Knife Crime Hits Record High in UK, London Mayor Blames Spike on ‘Austerity’

By Tom Ozimek
Tom Ozimek
Tom Ozimek
Tom Ozimek has a broad background in journalism, deposit insurance, marketing and communications, and adult education. The best writing advice he's ever heard is from Roy Peter Clark: 'Hit your target' and 'leave the best for last.'
July 19, 2019 Updated: July 19, 2019

The knife crime epidemic plaguing England and Wales has hit a record high, new figures for the year ending in March 2019 show, with sharp instrument offenses up by 8 percent year on year.

The data released by the Office for National Statistics (ONS) shows there were 43,516 police-recorded offenses in the UK for the year ending in March 2019 involving a knife or sharp instrument.

Compared to 2014 figures—a low point in offenses committed using sharp instruments since records began in 2011—the new historic high represents an alarming 80 percent increase in knife crime.

Rural areas in Britain, meanwhile, have seen a 50 percent rise in knife crime year on year, while over the past four years the proportion of crimes solved in the UK overall has plummeted by half.

The March 2019 figures show only 7.8 percent of crimes result in a charge or summons, while four years ago that figure stood at 15 percent.

“The picture of crime is a complex one. Overall levels of crime have remained steady, but this is not the case for all types of crime,” said ONS’ Mark Bangs, via Sky News, adding that there were increases in “violent crimes involving knives and sharp instruments” and “fraud and overall theft.”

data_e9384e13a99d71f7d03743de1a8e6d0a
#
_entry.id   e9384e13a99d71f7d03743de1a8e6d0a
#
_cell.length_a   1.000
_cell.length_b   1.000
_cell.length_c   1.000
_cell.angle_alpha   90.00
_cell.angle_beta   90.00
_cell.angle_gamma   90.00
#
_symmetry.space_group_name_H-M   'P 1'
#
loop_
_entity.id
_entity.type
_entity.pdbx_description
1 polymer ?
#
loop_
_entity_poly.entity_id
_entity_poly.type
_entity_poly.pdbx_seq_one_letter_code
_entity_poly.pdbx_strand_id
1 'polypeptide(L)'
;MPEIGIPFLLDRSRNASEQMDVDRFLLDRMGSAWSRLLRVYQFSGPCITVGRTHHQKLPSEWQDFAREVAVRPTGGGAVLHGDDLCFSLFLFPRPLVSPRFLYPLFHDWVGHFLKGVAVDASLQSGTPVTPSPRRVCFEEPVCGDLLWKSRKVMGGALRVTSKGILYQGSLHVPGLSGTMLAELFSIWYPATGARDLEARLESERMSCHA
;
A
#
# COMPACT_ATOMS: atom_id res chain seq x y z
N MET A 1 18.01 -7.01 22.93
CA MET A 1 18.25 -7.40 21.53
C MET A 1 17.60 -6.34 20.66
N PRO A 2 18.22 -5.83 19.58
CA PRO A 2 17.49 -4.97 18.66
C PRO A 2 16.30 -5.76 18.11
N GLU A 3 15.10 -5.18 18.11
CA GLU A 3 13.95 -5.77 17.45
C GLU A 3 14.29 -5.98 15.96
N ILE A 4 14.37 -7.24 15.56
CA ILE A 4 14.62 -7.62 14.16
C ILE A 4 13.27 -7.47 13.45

Policing minister Nick Hurd was cited by the Telegraph as saying, “We are deeply concerned that certain offences, including serious violence, have increased and we are taking urgent action.”

Epoch Times Photo
(UK Home Office)

‘Human Cost of Austerity’

The rise in knife crime is pronounced in London, where for every 100,000 people, there were 169 knife-related offenses.

The number of recorded robberies is also disproportionately high in London, the ONS says, accounting for 40 percent of all recorded robberies. London also accounts for 16 percent of all recorded crimes in England and Wales.

London Mayor Sadiq Khan has decried the rampant knife crime as the “human cost of austerity.”

“The sad reality is the violence we’re seeing on our streets today is an appalling side effect of increasing inequality and alienation caused by years of austerity and neglect,” he said earlier this week.

Epoch Times Photo
Mayor of London, Sadiq Khan, speaks during an event in east London, on May 26, 2016. (Jonathan Brady/PA via AP)

Khan said City Hall data showed a “direct link” between poverty and violent crime.

But scientists studying the link between crime and socio-economic factors broadly agree that it is not levels of poverty that drive crime, but relative levels of income or wealth as measured by the Gini Coefficient.

“About 60 [academic] papers show that a very common result of greater inequality is more violence, usually measured by homicide rates,” says Richard Wilkinson, author of The Spirit Level, via The Guardian.